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Evolution, not revolution for healthy 2014

By Margie Mansure (

Article Published: Dec. 24, 2013 | Modified: Dec. 24, 2013
Evolution, not revolution for healthy 2014

Moving into January is a natural time for self-reflection.

You may find yourself considering new goals or thinking about ways to be the best possible you. But before resolving to do something extreme, like an ironman triathlon or Paleo diet, ask yourself if you can live with the lifestyle required for at least six months. Even with the best of intentions, extreme lifestyle changes are often unsustainable.

For overall improvement in health and/or weight loss, first take a close look at the quantity and quality of your diet. There are many online food logs and mobile apps that are easy to use. Check out SparkPeople at or MyFitnessPal at

Here are five of the easiest, most impactful practices to lose weight or just get healthier:
Add more green salads to your life. Consider taking a large one for lunch, with lean chicken or fish and a good variety of vegetables. For dressing, use a small amount of olive oil and flavored vinegar.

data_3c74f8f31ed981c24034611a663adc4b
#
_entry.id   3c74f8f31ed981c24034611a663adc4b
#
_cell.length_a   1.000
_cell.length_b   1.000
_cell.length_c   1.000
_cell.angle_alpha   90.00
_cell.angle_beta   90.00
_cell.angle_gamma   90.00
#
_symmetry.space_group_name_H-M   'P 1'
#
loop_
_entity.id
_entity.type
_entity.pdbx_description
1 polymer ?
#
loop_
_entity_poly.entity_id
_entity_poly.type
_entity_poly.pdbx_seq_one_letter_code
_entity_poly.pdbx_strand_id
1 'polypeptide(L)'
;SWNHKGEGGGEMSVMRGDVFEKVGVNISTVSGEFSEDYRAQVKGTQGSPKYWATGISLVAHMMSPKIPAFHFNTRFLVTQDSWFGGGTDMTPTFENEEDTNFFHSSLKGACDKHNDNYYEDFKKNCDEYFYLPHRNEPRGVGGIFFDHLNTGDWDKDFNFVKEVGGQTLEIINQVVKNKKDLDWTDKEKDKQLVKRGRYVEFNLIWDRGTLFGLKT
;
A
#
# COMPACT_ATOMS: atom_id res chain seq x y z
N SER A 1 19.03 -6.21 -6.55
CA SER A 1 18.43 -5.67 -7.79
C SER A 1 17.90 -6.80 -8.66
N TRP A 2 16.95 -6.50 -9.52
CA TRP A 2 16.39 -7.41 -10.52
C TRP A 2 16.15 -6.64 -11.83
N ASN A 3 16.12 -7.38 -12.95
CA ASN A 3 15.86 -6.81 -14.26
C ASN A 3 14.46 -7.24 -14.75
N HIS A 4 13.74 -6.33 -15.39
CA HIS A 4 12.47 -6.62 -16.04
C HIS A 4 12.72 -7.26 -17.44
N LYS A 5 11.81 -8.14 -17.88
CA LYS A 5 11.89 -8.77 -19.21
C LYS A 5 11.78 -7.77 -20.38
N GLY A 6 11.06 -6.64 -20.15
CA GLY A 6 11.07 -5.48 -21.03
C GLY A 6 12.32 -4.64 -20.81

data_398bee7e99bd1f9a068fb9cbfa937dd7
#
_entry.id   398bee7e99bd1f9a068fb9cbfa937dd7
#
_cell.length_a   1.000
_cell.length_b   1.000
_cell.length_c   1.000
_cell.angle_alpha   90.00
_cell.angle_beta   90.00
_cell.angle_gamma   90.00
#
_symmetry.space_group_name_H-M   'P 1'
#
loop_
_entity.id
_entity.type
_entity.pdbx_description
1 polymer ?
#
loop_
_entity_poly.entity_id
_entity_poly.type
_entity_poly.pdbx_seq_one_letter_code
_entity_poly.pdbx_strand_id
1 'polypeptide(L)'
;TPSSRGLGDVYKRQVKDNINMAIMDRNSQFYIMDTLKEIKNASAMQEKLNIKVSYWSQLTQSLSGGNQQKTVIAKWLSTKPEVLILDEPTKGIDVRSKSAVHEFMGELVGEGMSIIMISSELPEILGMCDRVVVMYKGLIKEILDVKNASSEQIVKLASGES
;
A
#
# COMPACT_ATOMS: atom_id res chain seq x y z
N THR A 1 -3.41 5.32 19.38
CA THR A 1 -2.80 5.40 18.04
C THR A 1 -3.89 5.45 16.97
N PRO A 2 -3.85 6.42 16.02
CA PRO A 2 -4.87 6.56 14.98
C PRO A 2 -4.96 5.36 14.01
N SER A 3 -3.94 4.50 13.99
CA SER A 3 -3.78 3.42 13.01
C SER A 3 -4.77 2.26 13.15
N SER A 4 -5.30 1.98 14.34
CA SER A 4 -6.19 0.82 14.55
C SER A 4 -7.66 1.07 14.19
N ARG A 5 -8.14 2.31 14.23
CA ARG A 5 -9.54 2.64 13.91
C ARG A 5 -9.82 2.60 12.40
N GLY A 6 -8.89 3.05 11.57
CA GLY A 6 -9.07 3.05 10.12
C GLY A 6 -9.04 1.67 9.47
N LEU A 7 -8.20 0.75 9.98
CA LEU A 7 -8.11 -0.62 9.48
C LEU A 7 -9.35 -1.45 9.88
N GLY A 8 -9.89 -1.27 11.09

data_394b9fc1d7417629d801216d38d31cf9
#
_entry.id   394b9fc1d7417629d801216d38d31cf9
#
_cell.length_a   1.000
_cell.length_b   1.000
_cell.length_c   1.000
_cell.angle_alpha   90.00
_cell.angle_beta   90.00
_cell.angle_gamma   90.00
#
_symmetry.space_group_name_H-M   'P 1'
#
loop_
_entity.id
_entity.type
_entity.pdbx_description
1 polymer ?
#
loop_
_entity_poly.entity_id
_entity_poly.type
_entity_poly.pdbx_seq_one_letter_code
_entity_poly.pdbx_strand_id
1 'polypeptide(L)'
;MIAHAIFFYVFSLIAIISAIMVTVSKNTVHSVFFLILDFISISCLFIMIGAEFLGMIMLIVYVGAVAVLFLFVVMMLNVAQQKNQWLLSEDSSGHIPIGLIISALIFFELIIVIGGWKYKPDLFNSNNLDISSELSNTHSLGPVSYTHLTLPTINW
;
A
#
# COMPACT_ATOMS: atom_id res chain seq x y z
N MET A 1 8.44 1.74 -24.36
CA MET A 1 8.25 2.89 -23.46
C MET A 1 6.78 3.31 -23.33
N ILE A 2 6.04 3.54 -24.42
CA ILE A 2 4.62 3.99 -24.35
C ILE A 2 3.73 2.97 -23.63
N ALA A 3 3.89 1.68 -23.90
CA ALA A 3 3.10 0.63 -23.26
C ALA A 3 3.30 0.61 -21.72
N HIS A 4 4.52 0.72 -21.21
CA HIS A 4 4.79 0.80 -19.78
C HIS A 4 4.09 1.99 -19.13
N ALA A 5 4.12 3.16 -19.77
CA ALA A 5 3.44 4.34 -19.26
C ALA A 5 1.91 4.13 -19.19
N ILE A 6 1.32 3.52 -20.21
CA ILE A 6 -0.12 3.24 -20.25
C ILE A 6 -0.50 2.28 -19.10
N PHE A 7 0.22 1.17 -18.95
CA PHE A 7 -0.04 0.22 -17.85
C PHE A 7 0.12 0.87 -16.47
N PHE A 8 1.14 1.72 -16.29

Plate up half to three-fourths your normal portion at meals. After eating, wait 10 minutes. If you are still hungry, eat a small amount.

Evaluate the calories you are drinking. Sugar-sweetened beverages and alcohol can really add up. Lower calorie alternatives include juice diluted with carbonated water and herbal teas.

Take a look at your favorite recipes and think about how you can make them healthier. Eating more vegetables is important, so add them to almost any recipe. Fresh spinach is great in spaghetti sauce, burritos, tacos and on pizza.

Try different whole grains, such as quinoa, millet, barley, brown rice or oats. They add tasty variety and nutritional value.

Just like eating vegetables, physical activity is essential for ultimate health. Running burns a lot of calories, but if you hate to run, you won’t stick with it. Somehow, there is always time in the day for activities we enjoy. For longevity, enjoyable physical activity is essential.

Here is a recipe template for a hearty salad. Salads are a great way to get the micro-nutrients you need without many calories. Including lean protein will keep you satisfied.

Hearty Green Salad

2-3 cups torn or chopped mixed greens
1 cup other chopped vegetables: avocado, bell peppers, broccoli, carrots, mushrooms, summer squash, tomatoes
¼ - ½ cup chopped fruit, if desired: apple, berries, oranges, pear
2-3 ounces chopped of protein: baked chicken, fish, beans, nuts
¼ - ½ cup leftover whole grains as available, such as brown rice or quinoa
1 ounce 2-percent shredded cheese, if desired

Mix 1 tablespoon flavored vinegar with 1 tablespoon or less olive oil for dressing and toss.
Check out Art of Oil on King Street in downtown Boone for great flavor.


Margie Mansure, M.S., R.D. is a registered dietitian/nutritionist and extension agent with N.C. Cooperative Extension. She offers personalized classes to improve the health of citizens in Watauga County through worksites, schools and community groups. For more information, email, or call (828) 264-3061.

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